At any rate, I have been doing some specific research, some general research, and some reading that isn't technically research at all. I don't typically write about this aspect of my writing, simply because what interests me in its nonfiction format isn't always what interests other folk. But, on the other hand, sometimes it is enjoyable to hear what tidbits an author has dug up. So rather than doing a great big post on the Age of Sail or the healing properties of comfrey, here is a snapshot of some of the things that have stood out to me in researching for Tempus Regina and writing in general.
The Minoan civilization, which populated Crete and the islands of the Aegean some millennia before the birth of Christ, had running water and sewer systems. And toilets! That flushed! (Sort of.) If the culture hadn't been wiped out, plumbing might have been widespread much sooner in the history of the West. I think that constitutes a tragedy.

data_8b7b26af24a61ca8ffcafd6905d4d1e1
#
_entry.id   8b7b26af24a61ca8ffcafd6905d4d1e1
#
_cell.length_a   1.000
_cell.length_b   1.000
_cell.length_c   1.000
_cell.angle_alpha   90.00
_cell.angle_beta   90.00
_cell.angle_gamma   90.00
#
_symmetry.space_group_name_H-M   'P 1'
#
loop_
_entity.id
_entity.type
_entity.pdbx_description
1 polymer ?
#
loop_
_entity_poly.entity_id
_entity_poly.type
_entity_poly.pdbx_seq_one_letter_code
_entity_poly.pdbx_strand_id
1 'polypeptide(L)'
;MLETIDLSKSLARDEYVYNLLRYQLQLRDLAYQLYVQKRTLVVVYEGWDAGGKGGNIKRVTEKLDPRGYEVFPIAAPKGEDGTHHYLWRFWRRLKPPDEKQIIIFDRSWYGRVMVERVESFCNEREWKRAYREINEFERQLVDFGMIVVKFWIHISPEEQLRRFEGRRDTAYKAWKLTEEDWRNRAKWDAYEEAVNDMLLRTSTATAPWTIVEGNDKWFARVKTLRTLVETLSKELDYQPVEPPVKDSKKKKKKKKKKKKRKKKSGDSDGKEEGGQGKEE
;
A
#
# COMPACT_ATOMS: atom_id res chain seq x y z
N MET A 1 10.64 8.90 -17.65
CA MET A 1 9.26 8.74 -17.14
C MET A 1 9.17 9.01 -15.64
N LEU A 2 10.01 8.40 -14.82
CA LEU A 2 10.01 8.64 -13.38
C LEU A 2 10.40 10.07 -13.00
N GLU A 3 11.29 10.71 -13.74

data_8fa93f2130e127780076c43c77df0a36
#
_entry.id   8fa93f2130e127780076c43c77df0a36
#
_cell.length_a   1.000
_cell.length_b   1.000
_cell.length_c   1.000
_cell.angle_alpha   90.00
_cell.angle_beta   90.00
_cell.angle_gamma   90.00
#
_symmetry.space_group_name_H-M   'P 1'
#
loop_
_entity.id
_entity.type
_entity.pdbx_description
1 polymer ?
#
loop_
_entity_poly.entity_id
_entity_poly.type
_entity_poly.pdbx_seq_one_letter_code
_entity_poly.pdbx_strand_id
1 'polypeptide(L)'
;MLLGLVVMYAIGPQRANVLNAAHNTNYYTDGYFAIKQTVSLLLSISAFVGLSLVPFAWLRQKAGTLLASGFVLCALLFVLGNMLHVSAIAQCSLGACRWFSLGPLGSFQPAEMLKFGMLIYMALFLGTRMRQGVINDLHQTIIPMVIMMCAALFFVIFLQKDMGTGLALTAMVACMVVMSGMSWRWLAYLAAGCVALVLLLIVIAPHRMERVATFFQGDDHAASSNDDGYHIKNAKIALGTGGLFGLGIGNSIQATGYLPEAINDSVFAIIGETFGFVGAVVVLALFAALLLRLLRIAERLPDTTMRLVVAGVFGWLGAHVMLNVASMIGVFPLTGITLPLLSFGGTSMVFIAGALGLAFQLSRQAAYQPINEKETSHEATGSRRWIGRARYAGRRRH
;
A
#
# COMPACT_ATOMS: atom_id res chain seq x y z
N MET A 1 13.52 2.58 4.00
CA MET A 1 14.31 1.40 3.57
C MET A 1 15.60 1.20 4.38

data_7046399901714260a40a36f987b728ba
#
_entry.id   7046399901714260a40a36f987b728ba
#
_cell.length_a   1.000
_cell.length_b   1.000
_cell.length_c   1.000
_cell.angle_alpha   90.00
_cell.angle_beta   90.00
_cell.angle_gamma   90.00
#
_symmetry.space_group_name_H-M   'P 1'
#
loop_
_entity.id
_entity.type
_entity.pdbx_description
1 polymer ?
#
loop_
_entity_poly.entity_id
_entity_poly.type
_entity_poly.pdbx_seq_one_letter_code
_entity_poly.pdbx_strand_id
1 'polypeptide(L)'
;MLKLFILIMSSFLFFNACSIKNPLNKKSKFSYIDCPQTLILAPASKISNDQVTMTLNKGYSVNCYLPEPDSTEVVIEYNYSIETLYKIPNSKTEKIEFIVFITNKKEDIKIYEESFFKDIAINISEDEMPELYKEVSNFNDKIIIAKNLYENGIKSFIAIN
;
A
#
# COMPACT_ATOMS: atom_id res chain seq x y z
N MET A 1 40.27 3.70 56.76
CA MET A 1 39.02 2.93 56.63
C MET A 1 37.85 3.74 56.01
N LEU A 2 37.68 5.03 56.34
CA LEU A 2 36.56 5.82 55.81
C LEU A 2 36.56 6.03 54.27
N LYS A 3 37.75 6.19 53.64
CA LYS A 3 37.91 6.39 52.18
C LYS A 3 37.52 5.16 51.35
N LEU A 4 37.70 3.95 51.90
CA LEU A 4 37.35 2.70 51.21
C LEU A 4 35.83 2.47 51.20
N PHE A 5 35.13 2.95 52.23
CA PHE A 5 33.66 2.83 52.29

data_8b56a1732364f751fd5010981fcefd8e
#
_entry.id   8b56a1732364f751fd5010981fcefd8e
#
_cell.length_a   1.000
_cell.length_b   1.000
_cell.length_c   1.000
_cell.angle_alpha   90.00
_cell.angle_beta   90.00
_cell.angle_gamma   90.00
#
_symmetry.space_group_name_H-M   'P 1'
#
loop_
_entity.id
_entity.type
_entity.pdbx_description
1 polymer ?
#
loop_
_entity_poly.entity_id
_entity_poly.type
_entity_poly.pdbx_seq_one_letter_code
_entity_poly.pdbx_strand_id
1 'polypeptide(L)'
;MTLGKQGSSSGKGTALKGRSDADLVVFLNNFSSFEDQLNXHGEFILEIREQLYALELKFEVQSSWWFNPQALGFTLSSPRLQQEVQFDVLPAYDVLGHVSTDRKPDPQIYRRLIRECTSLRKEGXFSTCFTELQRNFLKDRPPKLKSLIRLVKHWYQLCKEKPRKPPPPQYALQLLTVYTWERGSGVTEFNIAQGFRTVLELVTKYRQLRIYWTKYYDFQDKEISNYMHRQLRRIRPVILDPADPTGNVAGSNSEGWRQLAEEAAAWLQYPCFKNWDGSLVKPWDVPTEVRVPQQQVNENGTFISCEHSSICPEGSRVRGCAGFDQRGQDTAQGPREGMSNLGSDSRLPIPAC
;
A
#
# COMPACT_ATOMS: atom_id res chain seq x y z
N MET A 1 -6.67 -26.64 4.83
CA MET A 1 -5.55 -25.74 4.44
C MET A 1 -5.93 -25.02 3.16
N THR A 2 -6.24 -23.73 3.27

Aristotelian theory posits that all forms of matter are simply combinations of the four elements (earth, water, fire, and air) in varying proportions, which means that if you were able to alter the proportions, you could change the matter entirely. Which means that under Aristotelian theory, alchemy is not an unreasonable pursuit.
Chinese alchemy makes no sense, but they did manage to make chemistry sound pretty.
Common speedwell is also known as "Paul's Betony." I'd like to know if that was the reason for the actor's name. Probably not.
The walls at the Minoan palace at Knossos were inlaid with wooden frames for support against the frequent seismic activity. In the final cataclysm it obviously wasn't one hundred percent effective.
Wood avens was once thought to drive away rabid dogs, evil spirits, and venomous snakes. Good thing to have on hand, I suppose.
The original copper sheathing on the USS Constitution was most likely imported from Britain, not manufactured by Paul Revere; he only got to do the ship's detailing, since his copper company wasn't founded until 1801. He may, however, have provided the sheathing for the USS Argus in 1803, which is the brig Tip ships out in.
have you found out anything intriguing of late?